burn's Arithmetic. She sends up to the Grammar School about 
twenty. 

Number Seven is in the Bame building, and continuedTor 
the first three terms of the year under the successful charge 
of Mrs. Brooks, who resigned and was succeeded by Miss 
Gove. '!'' i committee as well as pupils regretted the loss of 
Mrs. B. fro a our corps of teachers ; but we feel that in Miss 



109 

Gove, we have secured a very energetic and thorough teacher, 
and we predict when the scholars become accustomed to her 
manner, they Avill appreciate her services, and become as much 
attached to her as they were to their former teacher. This 
school furnishes nearly twenty pupils for the Grammar school. 



MISCELLANEOUS SCHOOLS. 

There arc two schools of this character, which from location 
are obliged to receive scholars both of the Primary and Middle 
school classes, and sometimes even of the Grammar school. 

The one at Towlesville has been so full that it was found 
necessary to send from it all who were qualified to go into the 
Grammar school. 

A Primary and Middle school are needed to accommodate 
the children of this neighborhood, together with some on Wil- 
son Hill who come within the limits of District No. 7. Some 
of the people, wito cannot be well accommodated, cither here 
or in No. 7, are at present sustaining a private school. Could 
No. 7 be united with No. 2, these schools might be much bet- 
ter arranged than they can be at present. The committee are 
about to arrange a school for the accommodation of those now 
obliged to send to the private school. 

Miss Martha Eaton remains the teacher at Towlesville, and 
fully sustains her former reputation as a successful manager of 
a large and difficult school. She has some very fine scholars 
and will send ten to the Grammar school next term. 

The school at the Falls has been larger this year than last, 
and will probably continue to increase as business increases in 
that direction. It is, however, sufficient for their wants at 
present. 

Miss Ingalls, who has been favorably known as its teacher 
for two or three years past, continued her labors till within a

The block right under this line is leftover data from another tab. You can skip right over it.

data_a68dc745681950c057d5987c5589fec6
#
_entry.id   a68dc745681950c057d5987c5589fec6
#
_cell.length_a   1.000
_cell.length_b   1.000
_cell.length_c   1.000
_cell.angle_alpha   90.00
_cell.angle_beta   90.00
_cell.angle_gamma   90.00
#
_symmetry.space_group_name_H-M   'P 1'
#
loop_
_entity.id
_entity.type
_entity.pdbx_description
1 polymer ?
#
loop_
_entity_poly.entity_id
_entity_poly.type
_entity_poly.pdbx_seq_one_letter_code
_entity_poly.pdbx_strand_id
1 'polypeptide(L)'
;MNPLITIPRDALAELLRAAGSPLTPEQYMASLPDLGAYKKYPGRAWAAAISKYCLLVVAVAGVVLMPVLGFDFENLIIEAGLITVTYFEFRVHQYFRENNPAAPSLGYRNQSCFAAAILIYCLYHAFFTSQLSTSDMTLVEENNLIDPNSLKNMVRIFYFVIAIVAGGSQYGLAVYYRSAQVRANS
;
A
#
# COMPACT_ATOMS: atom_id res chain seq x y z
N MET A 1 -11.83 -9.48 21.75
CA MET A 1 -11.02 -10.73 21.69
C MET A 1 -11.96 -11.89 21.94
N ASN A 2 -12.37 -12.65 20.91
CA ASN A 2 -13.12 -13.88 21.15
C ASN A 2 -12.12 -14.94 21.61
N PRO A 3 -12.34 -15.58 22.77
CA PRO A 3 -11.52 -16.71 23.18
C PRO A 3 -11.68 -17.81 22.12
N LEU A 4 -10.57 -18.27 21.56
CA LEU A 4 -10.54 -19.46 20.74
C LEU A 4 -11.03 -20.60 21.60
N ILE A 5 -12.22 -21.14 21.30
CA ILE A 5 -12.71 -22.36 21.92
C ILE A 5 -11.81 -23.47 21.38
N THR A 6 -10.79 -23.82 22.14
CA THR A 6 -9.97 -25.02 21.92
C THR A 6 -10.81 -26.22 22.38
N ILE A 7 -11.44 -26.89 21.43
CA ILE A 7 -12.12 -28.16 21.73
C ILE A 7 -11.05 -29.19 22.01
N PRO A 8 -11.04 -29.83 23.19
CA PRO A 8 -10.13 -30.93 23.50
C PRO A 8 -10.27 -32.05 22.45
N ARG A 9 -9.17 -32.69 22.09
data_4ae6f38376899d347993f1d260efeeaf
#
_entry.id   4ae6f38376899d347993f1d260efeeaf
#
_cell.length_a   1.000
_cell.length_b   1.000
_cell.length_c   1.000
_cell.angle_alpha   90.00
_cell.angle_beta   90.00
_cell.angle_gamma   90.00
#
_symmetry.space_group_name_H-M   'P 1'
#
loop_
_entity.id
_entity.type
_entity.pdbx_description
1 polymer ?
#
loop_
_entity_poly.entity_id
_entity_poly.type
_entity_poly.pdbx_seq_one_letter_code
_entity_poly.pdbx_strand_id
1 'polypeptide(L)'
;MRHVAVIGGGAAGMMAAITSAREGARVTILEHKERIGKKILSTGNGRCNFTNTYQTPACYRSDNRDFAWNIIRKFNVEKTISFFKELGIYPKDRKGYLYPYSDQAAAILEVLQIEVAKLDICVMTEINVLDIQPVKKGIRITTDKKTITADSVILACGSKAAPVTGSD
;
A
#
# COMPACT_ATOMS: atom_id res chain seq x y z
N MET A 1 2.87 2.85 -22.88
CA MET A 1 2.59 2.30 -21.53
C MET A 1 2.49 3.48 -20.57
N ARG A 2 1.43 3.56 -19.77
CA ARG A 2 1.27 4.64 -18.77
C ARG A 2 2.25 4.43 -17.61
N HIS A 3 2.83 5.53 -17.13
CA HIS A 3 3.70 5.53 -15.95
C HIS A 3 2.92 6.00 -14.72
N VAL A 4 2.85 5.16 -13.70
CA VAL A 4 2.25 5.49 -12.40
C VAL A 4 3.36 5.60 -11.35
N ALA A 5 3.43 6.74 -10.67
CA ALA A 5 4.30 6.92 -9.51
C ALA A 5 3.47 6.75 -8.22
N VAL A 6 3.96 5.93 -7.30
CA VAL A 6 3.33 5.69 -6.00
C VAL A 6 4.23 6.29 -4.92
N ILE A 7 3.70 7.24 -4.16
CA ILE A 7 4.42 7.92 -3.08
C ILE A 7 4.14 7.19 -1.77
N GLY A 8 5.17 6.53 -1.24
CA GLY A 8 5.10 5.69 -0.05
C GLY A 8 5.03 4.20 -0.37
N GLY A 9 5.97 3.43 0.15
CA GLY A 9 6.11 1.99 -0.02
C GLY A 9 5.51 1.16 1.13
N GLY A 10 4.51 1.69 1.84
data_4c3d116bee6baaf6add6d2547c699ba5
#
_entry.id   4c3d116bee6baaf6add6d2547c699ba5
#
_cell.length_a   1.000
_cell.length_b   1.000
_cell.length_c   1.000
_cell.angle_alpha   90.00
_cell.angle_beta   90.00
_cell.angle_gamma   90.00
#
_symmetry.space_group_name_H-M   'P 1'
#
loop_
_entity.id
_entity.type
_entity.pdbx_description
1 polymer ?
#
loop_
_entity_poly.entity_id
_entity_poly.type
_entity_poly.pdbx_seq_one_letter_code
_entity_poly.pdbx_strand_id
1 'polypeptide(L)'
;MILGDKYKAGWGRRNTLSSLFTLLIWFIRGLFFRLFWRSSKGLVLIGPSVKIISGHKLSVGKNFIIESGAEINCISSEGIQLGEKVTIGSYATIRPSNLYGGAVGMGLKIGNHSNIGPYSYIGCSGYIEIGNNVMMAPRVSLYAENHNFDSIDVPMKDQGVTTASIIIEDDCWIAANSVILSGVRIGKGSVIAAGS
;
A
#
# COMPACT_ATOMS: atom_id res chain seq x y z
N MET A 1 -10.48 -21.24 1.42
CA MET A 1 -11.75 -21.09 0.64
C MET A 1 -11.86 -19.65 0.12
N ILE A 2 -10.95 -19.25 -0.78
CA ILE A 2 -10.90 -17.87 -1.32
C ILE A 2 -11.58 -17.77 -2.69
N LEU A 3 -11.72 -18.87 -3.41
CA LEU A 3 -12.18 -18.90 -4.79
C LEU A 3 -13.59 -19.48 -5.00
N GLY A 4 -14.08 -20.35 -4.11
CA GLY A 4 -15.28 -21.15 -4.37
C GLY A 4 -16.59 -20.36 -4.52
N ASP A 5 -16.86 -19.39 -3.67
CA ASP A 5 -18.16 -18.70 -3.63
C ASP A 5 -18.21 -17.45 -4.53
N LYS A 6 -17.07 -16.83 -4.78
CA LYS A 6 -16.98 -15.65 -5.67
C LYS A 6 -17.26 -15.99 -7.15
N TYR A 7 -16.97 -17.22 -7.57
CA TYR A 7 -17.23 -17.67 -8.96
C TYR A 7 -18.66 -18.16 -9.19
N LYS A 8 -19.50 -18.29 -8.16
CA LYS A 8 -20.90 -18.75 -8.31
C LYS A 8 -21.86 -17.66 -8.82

few weeks, when she resigned to engage in a more eligible sit- 



110 

nation in a neighboring State. Miss Sarah E. Yeaton was 
selected to rake Miss Ingalls' place, and though inexperienced, 
gives good indications of success. This school has some good 
scholars. They appear well in reading and enunciation, but are 
deficient in a knowledge of the " stops and marks." 
Their school-room alwavs looks neat and tidy. 



INTERMEDIATE SCHOOL 

The origin and object of this school was mentioned in last 
year's report, but time and experience alone develope its im- 
portance and usefulness. Up to the present term the school 
has been kept in a hired room, being obliged to move once, and 
in neither place having any of those accommodations which 
are necessary to the comfort and convenience of either teacher 
or pupils ; consequently many were deterred from availing 
themselves of its privileges, and its usefulness was very much 
retarded, out through the liberality of our appreciating citi- 
zens, who have felt in the right place, it has now attractions 
and conveniences second to none in our city, if to any in the 
State. 

That this was the true policy is now fully demonstrated by 
the numbe -a ready to fill, to the brim, the B] dry, well 

furnished rooms prepared for them. 

The greatest difficulty which the committee hav< experienced 
during the present term has been to keep down the numb 
the capacity of the rooms. 

Not two years since a meeting of the district was called b 
take into consideration the propriety of discontinuing this school. 
Should another meeting be called, at the present time, in refer 
ence to the subject, the discussion would necessarily take , 
;v different turn. It would naturally and wisely be on the propri- 
ii continuing this, but of providing another house of 
j or even greater capacity for another similar Bchool. 



Ill